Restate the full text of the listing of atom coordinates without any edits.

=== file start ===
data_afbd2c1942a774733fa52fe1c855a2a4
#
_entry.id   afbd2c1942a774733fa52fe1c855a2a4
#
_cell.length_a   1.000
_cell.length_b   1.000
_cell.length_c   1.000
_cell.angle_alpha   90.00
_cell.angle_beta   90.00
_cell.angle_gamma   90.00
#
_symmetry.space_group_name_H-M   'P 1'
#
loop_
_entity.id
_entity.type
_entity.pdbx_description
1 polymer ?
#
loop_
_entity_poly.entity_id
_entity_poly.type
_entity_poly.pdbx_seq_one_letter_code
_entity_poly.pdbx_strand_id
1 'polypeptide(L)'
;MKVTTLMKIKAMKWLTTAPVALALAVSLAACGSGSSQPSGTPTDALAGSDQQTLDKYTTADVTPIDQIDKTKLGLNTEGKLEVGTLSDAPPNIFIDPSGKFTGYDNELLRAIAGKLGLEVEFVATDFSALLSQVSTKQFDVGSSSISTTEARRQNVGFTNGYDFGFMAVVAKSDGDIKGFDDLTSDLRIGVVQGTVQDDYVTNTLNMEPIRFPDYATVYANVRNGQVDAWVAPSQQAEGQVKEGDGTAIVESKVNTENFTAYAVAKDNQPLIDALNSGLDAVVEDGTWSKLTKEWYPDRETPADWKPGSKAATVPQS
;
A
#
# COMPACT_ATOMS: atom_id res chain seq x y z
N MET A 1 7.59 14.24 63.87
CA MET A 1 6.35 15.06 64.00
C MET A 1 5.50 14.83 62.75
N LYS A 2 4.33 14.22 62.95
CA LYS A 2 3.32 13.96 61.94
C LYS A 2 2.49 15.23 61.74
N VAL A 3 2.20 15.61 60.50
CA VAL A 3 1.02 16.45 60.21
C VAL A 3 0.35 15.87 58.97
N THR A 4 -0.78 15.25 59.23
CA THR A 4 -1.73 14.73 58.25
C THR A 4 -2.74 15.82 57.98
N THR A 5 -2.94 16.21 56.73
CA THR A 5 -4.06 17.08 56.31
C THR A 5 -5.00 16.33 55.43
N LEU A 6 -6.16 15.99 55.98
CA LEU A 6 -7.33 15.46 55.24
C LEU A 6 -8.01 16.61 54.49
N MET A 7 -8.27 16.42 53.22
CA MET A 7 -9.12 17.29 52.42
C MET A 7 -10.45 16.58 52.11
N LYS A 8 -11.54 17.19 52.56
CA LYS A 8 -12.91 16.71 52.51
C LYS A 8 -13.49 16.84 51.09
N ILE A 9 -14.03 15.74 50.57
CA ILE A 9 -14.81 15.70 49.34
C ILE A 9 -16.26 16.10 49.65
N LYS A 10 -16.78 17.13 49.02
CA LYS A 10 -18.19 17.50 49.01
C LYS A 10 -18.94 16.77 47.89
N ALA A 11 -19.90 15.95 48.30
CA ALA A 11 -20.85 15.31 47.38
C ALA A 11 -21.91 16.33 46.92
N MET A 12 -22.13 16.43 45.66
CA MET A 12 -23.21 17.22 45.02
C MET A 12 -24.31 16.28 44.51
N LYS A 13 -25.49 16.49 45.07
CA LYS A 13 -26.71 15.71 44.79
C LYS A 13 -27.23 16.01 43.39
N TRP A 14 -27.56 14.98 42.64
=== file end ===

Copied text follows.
data_afbd2c1942a774733fa52fe1c855a2a4
#
_entry.id   afbd2c1942a774733fa52fe1c855a2a4
#
_cell.length_a   1.000
_cell.length_b   1.000
_cell.length_c   1.000
_cell.angle_alpha   90.00
_cell.angle_beta   90.00
_cell.angle_gamma   90.00
#
_symmetry.space_group_name_H-M   'P 1'
#
loop_
_entity.id
_entity.type
_entity.pdbx_description
1 polymer ?
#
loop_
_entity_poly.entity_id
_entity_poly.type
_entity_poly.pdbx_seq_one_letter_code
_entity_poly.pdbx_strand_id
1 'polypeptide(L)'
;MKVTTLMKIKAMKWLTTAPVALALAVSLAACGSGSSQPSGTPTDALAGSDQQTLDKYTTADVTPIDQIDKTKLGLNTEGKLEVGTLSDAPPNIFIDPSGKFTGYDNELLRAIAGKLGLEVEFVATDFSALLSQVSTKQFDVGSSSISTTEARRQNVGFTNGYDFGFMAVVAKSDGDIKGFDDLTSDLRIGVVQGTVQDDYVTNTLNMEPIRFPDYATVYANVRNGQVDAWVAPSQQAEGQVKEGDGTAIVESKVNTENFTAYAVAKDNQPLIDALNSGLDAVVEDGTWSKLTKEWYPDRETPADWKPGSKAATVPQS
;
A
#
# COMPACT_ATOMS: atom_id res chain seq x y z
N MET A 1 7.59 14.24 63.87
CA MET A 1 6.35 15.06 64.00
C MET A 1 5.50 14.83 62.75
N LYS A 2 4.33 14.22 62.95
CA LYS A 2 3.32 13.96 61.94
C LYS A 2 2.49 15.23 61.74
N VAL A 3 2.20 15.61 60.50
CA VAL A 3 1.02 16.45 60.21
C VAL A 3 0.35 15.87 58.97
N THR A 4 -0.78 15.25 59.23
CA THR A 4 -1.73 14.73 58.25
C THR A 4 -2.74 15.82 57.98
N THR A 5 -2.94 16.21 56.73
CA THR A 5 -4.06 17.08 56.31
C THR A 5 -5.00 16.33 55.43
N LEU A 6 -6.16 15.99 55.98
CA LEU A 6 -7.33 15.46 55.24
C LEU A 6 -8.01 16.61 54.49
N MET A 7 -8.27 16.42 53.22
CA MET A 7 -9.12 17.29 52.42
C MET A 7 -10.45 16.58 52.11
N LYS A 8 -11.54 17.19 52.56
CA LYS A 8 -12.91 16.71 52.51
C LYS A 8 -13.49 16.84 51.09
N ILE A 9 -14.03 15.74 50.57
CA ILE A 9 -14.81 15.70 49.34
C ILE A 9 -16.26 16.10 49.65
N LYS A 10 -16.78 17.13 49.02
CA LYS A 10 -18.19 17.50 49.01
C LYS A 10 -18.94 16.77 47.89
N ALA A 11 -19.90 15.95 48.30
CA ALA A 11 -20.85 15.31 47.38
C ALA A 11 -21.91 16.33 46.92
N MET A 12 -22.13 16.43 45.66
CA MET A 12 -23.21 17.22 45.02
C MET A 12 -24.31 16.28 44.51
N LYS A 13 -25.49 16.49 45.07
CA LYS A 13 -26.71 15.71 44.79
C LYS A 13 -27.23 16.01 43.39
N TRP A 14 -27.56 14.98 42.64